The Dimensionality of DSM-IV Alcohol Use Disorders Among Adolescent and Adult Drinkers and Symptom Patterns by Age, Gender, and Race/Ethnicity
Article first published online: 11 MAR 2009
Copyright © 2009 by the Research Society on Alcoholism. No claim to original U.S. government works
Alcoholism: Clinical and Experimental Research
Volume 33, Issue 5, pages 868–878, May 2009
How to Cite
Harford, T. C., Yi, H.-y., Faden, V. B. and Chen, C. M. (2009), The Dimensionality of DSM-IV Alcohol Use Disorders Among Adolescent and Adult Drinkers and Symptom Patterns by Age, Gender, and Race/Ethnicity. Alcoholism: Clinical and Experimental Research, 33: 868–878. doi: 10.1111/j.1530-0277.2009.00910.x
- Issue published online: 13 APR 2009
- Article first published online: 11 MAR 2009
- Received for publication July 23, 2008; accepted December 17, 2008.
- DSM-IV Alcohol Use Disorders;
- Item Response Theory;
- Symptom Patterns
Background: There is limited information on the validity of Diagnostic and Statistical Manual of Mental Disorders, Fourth Edition (DSM-IV) alcohol use disorders (AUD) symptom criteria among adolescents in the general population. The purpose of this study is to assess the DSM-IV AUD symptom criteria as reported by adolescent and adult drinkers in a single representative sample of the U.S. population aged 12 years and older. This design avoids potential confounding due to differences in survey methodology when comparing adolescents and adults from different surveys.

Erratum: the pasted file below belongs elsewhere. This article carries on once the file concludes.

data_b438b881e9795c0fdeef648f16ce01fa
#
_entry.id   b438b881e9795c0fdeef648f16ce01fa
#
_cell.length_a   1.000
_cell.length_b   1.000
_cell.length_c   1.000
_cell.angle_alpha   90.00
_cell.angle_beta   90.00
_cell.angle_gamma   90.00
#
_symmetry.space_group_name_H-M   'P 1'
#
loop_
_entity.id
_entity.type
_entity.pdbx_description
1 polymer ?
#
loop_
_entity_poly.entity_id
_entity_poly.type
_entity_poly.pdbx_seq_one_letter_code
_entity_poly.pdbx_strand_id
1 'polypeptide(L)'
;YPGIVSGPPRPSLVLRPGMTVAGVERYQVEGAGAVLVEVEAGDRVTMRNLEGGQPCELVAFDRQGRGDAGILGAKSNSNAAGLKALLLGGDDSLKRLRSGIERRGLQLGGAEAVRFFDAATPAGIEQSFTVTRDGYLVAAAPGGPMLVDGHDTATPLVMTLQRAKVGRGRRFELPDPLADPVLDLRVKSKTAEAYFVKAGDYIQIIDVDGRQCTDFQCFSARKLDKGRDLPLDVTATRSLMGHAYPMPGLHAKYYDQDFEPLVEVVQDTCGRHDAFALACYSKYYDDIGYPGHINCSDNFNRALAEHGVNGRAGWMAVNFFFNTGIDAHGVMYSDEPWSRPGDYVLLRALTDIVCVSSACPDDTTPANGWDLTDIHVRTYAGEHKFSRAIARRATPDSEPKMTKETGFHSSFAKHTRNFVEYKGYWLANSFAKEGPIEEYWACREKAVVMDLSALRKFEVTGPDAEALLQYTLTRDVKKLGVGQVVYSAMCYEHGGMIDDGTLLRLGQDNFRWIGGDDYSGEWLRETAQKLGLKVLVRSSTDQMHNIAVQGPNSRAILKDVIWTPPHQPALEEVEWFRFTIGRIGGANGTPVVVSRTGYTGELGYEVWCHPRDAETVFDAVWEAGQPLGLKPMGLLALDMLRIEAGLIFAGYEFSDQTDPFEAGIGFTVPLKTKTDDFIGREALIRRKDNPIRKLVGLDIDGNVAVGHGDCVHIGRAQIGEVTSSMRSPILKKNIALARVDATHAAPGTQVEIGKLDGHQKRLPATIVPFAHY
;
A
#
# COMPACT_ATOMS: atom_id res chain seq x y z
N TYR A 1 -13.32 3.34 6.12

Methods: A total of 133,231 current drinkers (had at least 1 drink in the past year) aged 12 years and older were drawn from respondents to the 2002 to 2005 National Surveys on Drug Use and Health. DSM-IV AUD criteria were assessed by questions related to specific symptoms occurring during the past 12 months. Factor analytic and item response theory models were applied to the 11 AUD symptom criteria to assess the probabilities of symptom item endorsements across different values of the underlying trait.
Results: A 1-factor model provided an adequate and parsimonious interpretation for the 11 AUD criteria for the total sample and for each of the gender–age groups. The MIMIC model exhibited significant indication for item bias among some criteria by gender, age, and race/ethnicity. Symptom criteria for “tolerance,”“time spent,” and “hazardous use” had lower item thresholds (i.e., lower severity) and low item discrimination, and they were well separated from the other symptoms, especially in the 2 younger age groups (12 to 17 and 18 to 25). “Larger amounts,”“cut down,”“withdrawal,” and “legal problems” had higher item thresholds but generally lower item discrimination, and they tend to exhibit greater dispersion at higher AUD severity, particularly in the youngest age group (12 to 17).
Conclusions: Findings from the present study do not provide support for the 2 separate DSM-IV diagnoses of alcohol abuse and dependence among either adolescents or adults. Variations in criteria severity for both abuse and dependence offer support for a dimensional approach to diagnosis which should be considered in the ongoing development of DSM-V.